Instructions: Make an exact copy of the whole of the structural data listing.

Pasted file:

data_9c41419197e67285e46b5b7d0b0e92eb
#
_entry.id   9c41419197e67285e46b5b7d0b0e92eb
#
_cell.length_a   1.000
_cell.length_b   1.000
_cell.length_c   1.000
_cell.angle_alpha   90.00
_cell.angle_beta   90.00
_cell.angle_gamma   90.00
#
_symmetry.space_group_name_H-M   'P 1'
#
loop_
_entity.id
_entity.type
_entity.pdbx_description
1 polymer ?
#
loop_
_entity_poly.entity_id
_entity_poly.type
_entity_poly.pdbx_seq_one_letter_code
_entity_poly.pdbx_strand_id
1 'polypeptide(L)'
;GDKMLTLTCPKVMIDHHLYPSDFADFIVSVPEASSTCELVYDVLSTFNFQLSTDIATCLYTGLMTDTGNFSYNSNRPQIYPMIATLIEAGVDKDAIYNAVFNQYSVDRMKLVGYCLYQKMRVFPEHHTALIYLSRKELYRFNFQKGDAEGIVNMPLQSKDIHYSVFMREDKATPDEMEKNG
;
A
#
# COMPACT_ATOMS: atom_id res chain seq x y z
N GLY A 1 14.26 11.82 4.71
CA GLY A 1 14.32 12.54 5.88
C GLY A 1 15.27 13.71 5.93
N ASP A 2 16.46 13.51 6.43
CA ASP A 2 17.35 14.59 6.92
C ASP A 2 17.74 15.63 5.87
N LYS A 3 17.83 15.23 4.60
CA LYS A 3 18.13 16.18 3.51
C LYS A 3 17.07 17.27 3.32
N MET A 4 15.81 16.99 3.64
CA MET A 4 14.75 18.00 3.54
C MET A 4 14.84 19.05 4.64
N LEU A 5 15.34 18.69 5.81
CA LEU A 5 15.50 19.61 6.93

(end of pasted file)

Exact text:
data_9c41419197e67285e46b5b7d0b0e92eb
#
_entry.id   9c41419197e67285e46b5b7d0b0e92eb
#
_cell.length_a   1.000
_cell.length_b   1.000
_cell.length_c   1.000
_cell.angle_alpha   90.00
_cell.angle_beta   90.00
_cell.angle_gamma   90.00
#
_symmetry.space_group_name_H-M   'P 1'
#
loop_
_entity.id
_entity.type
_entity.pdbx_description
1 polymer ?
#
loop_
_entity_poly.entity_id
_entity_poly.type
_entity_poly.pdbx_seq_one_letter_code
_entity_poly.pdbx_strand_id
1 'polypeptide(L)'
;GDKMLTLTCPKVMIDHHLYPSDFADFIVSVPEASSTCELVYDVLSTFNFQLSTDIATCLYTGLMTDTGNFSYNSNRPQIYPMIATLIEAGVDKDAIYNAVFNQYSVDRMKLVGYCLYQKMRVFPEHHTALIYLSRKELYRFNFQKGDAEGIVNMPLQSKDIHYSVFMREDKATPDEMEKNG
;
A
#
# COMPACT_ATOMS: atom_id res chain seq x y z
N GLY A 1 14.26 11.82 4.71
CA GLY A 1 14.32 12.54 5.88
C GLY A 1 15.27 13.71 5.93
N ASP A 2 16.46 13.51 6.43
CA ASP A 2 17.35 14.59 6.92
C ASP A 2 17.74 15.63 5.87
N LYS A 3 17.83 15.23 4.60
CA LYS A 3 18.13 16.18 3.51
C LYS A 3 17.07 17.27 3.32
N MET A 4 15.81 16.99 3.64
CA MET A 4 14.75 18.00 3.54
C MET A 4 14.84 19.05 4.64
N LEU A 5 15.34 18.69 5.81
CA LEU A 5 15.50 19.61 6.93